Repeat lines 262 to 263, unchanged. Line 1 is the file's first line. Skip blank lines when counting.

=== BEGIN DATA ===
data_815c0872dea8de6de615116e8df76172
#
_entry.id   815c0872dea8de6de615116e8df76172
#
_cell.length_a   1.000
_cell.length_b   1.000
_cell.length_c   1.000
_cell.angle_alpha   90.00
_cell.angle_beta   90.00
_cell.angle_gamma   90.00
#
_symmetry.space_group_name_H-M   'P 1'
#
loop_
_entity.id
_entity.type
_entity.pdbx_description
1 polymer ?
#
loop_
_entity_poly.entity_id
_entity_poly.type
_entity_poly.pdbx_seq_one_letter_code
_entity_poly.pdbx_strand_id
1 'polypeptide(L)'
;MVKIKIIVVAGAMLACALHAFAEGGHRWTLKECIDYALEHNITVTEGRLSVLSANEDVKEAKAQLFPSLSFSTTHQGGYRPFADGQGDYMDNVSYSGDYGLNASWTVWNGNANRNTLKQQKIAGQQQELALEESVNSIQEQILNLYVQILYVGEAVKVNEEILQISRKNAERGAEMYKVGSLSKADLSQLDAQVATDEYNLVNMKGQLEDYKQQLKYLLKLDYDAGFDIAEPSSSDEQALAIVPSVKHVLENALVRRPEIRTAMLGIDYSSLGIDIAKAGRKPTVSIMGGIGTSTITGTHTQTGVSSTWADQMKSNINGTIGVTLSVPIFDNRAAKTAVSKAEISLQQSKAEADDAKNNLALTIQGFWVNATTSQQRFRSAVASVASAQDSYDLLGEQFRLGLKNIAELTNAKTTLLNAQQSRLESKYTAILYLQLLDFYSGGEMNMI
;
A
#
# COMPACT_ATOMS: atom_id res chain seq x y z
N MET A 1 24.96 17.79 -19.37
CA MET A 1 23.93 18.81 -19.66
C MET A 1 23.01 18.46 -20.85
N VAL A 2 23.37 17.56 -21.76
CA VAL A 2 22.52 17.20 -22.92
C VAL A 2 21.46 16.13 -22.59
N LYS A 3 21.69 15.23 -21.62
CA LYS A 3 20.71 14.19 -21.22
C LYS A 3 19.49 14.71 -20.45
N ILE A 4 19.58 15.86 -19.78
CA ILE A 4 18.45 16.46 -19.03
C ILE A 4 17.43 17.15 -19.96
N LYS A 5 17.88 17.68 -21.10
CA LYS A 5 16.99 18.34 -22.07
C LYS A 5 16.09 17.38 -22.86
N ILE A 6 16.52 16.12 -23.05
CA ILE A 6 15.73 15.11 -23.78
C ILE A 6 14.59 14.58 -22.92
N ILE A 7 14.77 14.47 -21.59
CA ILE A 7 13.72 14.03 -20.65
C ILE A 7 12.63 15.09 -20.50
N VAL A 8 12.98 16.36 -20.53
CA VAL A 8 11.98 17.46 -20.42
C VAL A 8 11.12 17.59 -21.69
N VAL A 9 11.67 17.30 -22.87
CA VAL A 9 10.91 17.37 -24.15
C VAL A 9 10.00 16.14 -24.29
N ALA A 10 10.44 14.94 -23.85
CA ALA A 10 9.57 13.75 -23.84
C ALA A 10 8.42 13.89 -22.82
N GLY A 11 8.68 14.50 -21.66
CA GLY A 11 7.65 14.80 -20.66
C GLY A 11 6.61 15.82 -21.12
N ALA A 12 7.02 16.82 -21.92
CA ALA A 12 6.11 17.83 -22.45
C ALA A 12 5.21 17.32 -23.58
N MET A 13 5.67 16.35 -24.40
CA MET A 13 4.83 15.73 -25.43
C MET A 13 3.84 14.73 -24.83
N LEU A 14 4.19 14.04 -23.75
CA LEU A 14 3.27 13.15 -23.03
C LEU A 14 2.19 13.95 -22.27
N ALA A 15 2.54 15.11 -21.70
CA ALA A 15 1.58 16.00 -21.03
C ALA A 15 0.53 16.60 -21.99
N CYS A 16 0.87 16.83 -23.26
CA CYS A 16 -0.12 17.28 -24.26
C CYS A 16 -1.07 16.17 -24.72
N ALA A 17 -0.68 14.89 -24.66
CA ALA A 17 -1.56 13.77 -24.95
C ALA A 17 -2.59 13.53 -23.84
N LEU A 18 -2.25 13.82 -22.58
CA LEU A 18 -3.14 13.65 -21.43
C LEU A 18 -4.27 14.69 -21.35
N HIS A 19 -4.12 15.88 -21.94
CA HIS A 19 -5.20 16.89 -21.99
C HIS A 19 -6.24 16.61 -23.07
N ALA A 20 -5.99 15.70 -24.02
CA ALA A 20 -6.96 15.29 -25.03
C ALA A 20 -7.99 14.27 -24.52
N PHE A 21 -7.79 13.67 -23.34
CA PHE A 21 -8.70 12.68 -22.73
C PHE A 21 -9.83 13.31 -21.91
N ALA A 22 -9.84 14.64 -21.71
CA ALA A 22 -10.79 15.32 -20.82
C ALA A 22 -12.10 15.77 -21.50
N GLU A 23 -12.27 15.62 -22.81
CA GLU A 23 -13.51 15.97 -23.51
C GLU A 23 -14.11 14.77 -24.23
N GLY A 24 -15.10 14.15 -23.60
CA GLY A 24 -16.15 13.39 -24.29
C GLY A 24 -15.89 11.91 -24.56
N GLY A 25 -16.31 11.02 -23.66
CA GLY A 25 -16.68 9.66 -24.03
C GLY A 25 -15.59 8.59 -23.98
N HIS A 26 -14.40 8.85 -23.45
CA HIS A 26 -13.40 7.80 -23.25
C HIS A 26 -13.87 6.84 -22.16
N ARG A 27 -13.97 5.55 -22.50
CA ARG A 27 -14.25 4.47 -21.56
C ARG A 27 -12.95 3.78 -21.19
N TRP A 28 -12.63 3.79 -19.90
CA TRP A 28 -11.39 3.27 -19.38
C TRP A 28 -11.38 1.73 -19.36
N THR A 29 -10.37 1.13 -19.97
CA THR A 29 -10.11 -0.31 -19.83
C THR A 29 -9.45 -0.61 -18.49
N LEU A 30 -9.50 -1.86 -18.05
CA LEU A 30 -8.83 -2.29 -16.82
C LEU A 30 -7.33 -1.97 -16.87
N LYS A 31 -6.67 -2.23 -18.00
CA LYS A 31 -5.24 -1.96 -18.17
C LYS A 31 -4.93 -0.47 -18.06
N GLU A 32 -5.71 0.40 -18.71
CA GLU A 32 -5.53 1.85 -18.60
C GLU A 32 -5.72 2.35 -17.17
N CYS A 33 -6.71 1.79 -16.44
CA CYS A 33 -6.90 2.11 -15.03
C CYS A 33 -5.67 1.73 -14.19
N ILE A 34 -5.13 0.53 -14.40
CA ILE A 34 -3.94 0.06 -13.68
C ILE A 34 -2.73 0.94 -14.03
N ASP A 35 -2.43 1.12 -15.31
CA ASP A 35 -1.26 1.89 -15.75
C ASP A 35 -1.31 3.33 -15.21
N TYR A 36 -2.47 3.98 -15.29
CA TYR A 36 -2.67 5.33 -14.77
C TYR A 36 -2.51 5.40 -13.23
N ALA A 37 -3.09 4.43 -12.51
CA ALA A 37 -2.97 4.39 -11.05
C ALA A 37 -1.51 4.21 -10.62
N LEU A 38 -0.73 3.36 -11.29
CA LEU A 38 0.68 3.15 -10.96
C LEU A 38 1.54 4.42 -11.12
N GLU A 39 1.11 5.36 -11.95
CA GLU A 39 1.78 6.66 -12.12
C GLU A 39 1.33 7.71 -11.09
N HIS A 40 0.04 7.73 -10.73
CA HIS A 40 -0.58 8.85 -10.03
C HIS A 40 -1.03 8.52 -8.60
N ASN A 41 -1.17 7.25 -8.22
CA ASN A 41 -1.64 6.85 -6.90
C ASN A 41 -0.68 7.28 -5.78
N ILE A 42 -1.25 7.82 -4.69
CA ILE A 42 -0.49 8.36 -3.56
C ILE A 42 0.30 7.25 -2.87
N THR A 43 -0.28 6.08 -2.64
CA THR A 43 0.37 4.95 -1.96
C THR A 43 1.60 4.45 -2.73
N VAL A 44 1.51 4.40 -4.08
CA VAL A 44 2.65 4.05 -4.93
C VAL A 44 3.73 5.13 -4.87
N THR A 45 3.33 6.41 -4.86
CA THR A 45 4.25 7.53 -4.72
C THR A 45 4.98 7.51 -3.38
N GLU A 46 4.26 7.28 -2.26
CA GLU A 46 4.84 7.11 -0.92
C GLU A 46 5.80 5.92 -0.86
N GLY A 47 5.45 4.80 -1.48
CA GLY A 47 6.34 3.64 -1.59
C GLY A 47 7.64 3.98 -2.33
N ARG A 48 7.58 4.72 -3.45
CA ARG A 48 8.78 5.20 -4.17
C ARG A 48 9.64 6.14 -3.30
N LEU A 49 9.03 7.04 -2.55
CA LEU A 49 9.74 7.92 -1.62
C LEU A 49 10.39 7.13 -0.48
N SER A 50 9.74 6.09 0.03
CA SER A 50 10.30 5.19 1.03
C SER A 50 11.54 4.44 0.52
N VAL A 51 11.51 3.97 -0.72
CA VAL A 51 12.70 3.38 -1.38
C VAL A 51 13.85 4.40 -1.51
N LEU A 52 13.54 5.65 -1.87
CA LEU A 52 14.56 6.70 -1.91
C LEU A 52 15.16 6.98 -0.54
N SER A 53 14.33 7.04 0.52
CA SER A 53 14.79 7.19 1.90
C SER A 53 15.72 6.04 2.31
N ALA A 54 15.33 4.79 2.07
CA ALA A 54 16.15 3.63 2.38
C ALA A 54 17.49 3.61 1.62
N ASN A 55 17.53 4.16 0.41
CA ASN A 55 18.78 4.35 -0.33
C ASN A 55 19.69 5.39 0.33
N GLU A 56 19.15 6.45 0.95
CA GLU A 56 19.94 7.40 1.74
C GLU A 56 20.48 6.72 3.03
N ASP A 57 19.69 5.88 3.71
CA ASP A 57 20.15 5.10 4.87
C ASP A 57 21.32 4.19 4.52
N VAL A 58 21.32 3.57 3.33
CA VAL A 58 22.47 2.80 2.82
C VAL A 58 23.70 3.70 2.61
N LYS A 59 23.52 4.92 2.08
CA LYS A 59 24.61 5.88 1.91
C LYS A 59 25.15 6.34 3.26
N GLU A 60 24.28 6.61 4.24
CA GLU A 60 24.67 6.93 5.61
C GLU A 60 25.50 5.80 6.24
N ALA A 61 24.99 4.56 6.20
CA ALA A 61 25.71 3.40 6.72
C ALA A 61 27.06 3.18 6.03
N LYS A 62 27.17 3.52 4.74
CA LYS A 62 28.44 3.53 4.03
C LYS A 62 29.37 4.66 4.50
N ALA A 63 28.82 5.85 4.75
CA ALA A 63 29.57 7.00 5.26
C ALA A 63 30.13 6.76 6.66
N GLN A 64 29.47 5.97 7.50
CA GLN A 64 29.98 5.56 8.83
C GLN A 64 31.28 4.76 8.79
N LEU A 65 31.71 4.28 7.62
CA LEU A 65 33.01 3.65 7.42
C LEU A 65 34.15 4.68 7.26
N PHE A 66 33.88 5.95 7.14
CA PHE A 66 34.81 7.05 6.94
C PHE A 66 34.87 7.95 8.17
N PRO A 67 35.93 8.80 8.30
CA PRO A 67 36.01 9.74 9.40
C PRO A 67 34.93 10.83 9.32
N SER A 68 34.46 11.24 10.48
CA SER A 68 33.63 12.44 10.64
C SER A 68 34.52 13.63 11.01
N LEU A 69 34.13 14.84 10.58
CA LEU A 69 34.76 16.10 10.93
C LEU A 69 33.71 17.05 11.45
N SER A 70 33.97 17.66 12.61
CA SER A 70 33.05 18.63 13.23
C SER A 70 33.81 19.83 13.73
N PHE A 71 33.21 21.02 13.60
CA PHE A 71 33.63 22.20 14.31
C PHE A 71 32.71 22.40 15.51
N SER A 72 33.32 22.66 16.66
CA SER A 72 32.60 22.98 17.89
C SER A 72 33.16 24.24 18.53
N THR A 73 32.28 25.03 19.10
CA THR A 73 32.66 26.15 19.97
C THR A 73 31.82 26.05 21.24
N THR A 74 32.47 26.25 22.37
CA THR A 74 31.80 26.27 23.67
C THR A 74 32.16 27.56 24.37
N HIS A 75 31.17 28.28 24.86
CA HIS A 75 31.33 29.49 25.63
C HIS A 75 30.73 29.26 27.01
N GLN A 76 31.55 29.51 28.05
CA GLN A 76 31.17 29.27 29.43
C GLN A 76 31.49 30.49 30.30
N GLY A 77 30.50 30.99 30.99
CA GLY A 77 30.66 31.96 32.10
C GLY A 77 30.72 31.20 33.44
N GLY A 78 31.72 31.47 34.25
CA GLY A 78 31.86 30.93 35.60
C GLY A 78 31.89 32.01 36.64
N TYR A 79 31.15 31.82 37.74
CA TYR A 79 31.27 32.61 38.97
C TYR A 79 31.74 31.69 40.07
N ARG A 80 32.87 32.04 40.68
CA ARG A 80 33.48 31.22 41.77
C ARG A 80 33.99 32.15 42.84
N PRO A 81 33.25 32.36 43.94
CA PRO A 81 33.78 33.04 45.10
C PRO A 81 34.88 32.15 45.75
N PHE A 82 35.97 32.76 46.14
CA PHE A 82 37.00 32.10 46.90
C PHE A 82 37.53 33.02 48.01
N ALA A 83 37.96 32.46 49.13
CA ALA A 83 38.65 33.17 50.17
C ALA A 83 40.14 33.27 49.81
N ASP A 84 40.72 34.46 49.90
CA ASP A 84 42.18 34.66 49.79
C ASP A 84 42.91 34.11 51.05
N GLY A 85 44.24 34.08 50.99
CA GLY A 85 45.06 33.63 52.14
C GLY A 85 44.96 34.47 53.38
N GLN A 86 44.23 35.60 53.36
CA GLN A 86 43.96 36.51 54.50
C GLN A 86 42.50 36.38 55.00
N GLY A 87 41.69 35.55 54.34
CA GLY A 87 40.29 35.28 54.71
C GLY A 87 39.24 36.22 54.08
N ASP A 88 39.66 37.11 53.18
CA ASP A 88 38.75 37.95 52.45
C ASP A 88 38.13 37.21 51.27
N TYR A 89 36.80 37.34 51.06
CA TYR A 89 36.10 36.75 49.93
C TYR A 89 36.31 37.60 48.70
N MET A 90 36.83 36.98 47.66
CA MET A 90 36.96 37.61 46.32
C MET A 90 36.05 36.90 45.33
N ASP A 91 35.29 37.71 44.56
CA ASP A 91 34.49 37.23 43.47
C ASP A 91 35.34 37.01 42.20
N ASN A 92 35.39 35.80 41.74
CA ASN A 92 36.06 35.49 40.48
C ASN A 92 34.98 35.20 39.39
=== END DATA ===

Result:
N GLY A 78 31.72 31.47 34.25
CA GLY A 78 31.86 30.93 35.60